A good Principal can enhance the learning outcomes of students by empowering staff to build and foster collaborative teams (Todd, 2008) with each other and especially with the teacher librarian (TL). The way in which a Principal views the Library and its role in the school directly impacts all that takes place there. If a Principal sees the TL role as nothing more than providing release for classroom teachers and supplying books and resources, great opportunities for learning will be wasted. Alternatively if a Principal expects involvement in the school, collaboration with staff and expertise in the use of ICTs, along with direct participation in meeting literacy goals and student outcomes, then an atmosphere of knowledge building and success is the result. Kuont & Weimar (2012) suggest that without principal backing, achieving success is impossible.
Principals should have high expectations of Teacher Librarians. As Harvey 11 (2009) states, administrators should expect library media specialists to be teachers, leaders, administrators, resource locators, lifelong learners, technology integrators and above all members of a cohesive school team. Kuont and Weimer (2012) seem to support this, providing evidence from surveys of principals and teacher librarians. The results indicated that most principals want to and indeed try to support teacher librarians with 90% stating that the TL has a positive impact on student learning.
The survey also indicated that principals would like TL’s to be leaders, but that many TL’s do not see themselves in that role. This could be for a number of reasons. The teacher librarian is often excluded from school events and many TL’s provide release to classroom teachers resulting in minimal collaboration. Haycock (2007) states that a principal has a large role to play in collaboration expectations and most TL’s would agree that the role of a teacher librarian is often unappreciated by other staff members, particularly if it is misunderstood by the school principal. Shannon (2012) advises that those principals who had previously collaborated or worked with a TL had a much greater respect and understanding of the TL role, deeming it important enough to include in support materials for perspective principal positions.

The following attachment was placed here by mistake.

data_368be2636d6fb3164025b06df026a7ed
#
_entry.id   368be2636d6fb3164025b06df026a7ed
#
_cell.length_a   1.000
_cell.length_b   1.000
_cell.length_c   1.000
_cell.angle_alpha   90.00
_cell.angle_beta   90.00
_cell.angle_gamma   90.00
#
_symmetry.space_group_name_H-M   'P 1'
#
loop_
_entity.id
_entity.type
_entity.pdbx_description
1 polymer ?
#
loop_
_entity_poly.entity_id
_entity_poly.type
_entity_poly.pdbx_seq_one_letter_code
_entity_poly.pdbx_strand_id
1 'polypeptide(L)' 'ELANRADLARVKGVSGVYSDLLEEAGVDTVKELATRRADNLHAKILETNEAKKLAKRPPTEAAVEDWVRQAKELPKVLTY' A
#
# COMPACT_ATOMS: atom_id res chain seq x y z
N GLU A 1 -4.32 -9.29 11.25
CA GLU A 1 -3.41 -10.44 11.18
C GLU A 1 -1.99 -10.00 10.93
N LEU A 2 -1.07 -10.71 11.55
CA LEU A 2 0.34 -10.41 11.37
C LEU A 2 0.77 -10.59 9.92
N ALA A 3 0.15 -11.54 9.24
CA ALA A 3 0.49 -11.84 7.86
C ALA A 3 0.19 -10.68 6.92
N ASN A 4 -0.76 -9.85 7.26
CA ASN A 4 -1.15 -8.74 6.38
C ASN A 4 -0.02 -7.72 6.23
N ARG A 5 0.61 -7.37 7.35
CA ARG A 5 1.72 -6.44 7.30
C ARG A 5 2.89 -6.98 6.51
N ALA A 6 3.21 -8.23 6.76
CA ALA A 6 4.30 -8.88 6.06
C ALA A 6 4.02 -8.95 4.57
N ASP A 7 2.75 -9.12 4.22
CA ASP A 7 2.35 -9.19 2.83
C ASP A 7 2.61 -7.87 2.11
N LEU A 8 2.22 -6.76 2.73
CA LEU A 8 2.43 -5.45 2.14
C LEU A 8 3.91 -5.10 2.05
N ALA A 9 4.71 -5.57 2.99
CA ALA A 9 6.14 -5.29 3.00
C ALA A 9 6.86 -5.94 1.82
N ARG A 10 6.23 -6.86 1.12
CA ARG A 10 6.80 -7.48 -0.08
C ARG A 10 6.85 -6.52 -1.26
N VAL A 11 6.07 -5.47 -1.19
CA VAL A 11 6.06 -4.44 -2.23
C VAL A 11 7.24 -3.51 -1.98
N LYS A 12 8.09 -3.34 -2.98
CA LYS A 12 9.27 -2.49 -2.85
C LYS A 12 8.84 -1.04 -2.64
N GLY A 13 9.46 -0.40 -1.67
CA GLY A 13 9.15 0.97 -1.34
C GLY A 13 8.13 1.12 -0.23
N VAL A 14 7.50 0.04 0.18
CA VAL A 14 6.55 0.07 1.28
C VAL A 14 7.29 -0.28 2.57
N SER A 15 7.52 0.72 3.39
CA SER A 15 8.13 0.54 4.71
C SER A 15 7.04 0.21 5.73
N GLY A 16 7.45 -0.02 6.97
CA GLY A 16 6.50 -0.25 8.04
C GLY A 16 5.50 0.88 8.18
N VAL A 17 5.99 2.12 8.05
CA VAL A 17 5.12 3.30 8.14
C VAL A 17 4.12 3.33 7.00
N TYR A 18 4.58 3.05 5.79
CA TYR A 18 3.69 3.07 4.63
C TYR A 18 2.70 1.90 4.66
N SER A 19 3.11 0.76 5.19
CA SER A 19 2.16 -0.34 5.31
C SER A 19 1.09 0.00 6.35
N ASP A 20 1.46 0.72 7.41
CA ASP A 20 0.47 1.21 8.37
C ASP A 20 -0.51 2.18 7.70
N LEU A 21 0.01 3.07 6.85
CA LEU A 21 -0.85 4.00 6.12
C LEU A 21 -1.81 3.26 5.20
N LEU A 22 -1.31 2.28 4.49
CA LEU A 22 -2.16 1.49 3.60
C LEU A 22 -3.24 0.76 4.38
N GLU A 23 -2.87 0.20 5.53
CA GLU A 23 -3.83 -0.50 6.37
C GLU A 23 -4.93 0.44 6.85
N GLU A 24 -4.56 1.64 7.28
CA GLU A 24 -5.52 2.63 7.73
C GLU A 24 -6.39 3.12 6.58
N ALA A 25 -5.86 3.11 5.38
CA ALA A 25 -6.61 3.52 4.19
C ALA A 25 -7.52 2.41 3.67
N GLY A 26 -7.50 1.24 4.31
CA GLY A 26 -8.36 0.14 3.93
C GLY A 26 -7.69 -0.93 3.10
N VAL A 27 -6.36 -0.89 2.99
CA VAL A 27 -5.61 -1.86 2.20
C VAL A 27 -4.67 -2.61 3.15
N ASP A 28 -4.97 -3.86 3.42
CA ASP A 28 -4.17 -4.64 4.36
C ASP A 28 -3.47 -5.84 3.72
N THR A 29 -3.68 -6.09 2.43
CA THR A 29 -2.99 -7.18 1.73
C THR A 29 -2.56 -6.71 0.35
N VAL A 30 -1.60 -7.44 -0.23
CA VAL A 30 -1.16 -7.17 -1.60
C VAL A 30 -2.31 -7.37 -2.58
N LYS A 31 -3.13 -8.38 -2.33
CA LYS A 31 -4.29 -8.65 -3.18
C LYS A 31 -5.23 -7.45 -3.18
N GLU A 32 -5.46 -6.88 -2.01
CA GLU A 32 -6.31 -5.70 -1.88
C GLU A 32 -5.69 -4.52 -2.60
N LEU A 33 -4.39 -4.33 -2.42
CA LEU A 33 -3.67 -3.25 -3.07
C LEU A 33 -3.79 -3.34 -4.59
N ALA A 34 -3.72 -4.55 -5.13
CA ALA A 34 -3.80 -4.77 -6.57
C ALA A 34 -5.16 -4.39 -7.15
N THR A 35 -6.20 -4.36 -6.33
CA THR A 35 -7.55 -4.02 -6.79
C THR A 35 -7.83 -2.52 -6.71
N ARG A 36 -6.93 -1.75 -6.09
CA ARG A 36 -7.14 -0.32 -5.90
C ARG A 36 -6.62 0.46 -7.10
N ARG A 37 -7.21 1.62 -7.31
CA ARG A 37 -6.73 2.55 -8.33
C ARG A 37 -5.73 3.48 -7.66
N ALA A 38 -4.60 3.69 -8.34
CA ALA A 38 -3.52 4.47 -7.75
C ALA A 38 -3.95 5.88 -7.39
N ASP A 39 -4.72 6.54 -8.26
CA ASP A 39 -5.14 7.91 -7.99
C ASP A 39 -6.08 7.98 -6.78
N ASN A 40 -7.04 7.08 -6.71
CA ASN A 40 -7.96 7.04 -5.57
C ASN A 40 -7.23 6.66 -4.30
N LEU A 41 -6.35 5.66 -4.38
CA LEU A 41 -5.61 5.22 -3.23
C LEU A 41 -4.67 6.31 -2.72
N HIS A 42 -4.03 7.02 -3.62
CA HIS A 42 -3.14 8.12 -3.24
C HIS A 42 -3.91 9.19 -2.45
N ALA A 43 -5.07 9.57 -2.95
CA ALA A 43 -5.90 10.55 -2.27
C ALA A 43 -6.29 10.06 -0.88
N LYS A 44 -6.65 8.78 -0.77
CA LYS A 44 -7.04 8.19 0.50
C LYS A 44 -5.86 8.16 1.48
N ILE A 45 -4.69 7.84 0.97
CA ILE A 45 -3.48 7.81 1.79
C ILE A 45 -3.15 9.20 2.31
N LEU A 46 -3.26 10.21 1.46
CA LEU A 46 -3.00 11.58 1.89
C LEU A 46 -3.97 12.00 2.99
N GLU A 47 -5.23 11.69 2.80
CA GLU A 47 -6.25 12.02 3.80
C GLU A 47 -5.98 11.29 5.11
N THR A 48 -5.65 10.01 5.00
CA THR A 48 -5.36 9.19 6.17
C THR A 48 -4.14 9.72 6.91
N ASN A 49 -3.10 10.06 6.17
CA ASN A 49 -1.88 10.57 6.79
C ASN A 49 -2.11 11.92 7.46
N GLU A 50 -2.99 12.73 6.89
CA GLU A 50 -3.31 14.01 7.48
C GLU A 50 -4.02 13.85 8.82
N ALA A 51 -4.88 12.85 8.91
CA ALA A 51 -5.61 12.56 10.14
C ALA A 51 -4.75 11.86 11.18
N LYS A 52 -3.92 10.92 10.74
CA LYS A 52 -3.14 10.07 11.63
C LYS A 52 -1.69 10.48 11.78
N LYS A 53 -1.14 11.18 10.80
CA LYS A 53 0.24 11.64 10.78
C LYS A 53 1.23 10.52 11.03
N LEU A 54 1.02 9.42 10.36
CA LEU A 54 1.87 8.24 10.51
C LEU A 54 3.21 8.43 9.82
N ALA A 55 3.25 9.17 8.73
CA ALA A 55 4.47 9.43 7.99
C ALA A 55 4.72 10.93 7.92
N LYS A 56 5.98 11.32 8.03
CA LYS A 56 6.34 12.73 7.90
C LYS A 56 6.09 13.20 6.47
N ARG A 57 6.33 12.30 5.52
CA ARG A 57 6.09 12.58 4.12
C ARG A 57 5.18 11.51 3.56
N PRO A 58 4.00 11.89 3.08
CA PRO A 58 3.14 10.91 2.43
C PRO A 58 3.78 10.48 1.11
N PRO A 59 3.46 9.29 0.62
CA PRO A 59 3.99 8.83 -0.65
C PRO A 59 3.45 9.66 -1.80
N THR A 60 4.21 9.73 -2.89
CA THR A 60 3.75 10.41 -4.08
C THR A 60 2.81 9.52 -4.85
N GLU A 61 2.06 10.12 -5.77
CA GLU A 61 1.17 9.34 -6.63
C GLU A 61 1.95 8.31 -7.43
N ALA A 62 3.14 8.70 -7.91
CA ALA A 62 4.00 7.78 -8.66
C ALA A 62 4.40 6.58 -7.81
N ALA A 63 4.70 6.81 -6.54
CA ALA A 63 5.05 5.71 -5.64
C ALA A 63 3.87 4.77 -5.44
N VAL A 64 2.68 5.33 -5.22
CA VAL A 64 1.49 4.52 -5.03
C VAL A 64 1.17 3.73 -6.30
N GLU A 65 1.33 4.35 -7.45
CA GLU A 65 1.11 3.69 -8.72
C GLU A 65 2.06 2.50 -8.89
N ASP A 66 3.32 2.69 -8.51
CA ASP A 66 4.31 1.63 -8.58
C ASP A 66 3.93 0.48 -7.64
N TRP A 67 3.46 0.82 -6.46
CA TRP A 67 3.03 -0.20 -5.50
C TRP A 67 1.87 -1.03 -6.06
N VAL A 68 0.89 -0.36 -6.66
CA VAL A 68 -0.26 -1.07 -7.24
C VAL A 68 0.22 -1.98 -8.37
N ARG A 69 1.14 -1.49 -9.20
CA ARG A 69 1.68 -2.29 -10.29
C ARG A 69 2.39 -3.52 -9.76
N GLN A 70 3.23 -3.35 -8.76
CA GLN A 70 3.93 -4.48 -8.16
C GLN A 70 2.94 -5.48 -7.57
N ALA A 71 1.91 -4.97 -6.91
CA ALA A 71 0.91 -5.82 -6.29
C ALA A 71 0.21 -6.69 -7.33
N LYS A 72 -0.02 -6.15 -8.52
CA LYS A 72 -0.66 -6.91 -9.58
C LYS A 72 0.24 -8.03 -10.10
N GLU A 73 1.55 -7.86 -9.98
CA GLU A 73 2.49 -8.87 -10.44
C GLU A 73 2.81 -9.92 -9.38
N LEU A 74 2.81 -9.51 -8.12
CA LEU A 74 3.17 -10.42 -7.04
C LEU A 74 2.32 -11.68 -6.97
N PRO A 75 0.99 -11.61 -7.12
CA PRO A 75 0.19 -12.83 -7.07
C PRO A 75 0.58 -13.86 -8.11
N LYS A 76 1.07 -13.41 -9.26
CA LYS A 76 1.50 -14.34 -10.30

It is right and proper that a school Principal should expect nothing less than dedication, valuable learning experiences and involvement in school life, so what then, should a TL expect from a Principal?
Teacher librarians should expect a principal to take the time to understand the diverse role in which they are engaged. Principals should provide TL’s with a practical and applicable budget, support staff for clerical duties and touch-base frequently to collaborate on ideas and set goals for future direction. If leadership is a desired role for teacher librarians, then principals need to offer support and guidance in how that is to look within the school community. Principals should at all times remember teacher librarians are trained school teachers and while the nature of their job and classroom may have changed, they continue to approach their job with the same passion and drive as classroom teachers ,focussing on providing a valuable, exemplary education for children.
Harvey, C. 1. (2009). What should an Administrator expect a School Library Media Specialist to be? Library Media Connection .
Haycock, K. (2007). Collaboration: Critical Success Factors for Student Learning. School Libraries Worldwide, 13(1), 25-35.
Kuon, T. &. (2012). How does your boss see you? Proof that principals value librarians. School Library Journal .
Shannon, D. M. (2012). Perceptions of School Library Programs and School Librarians. Teacher Librarian 39(3) , 17-22.
Todd, R. (2008, May 2nd). The dynamics of classroom teacher and teacher librarian instuctional collaborations. Scan Vo.. 27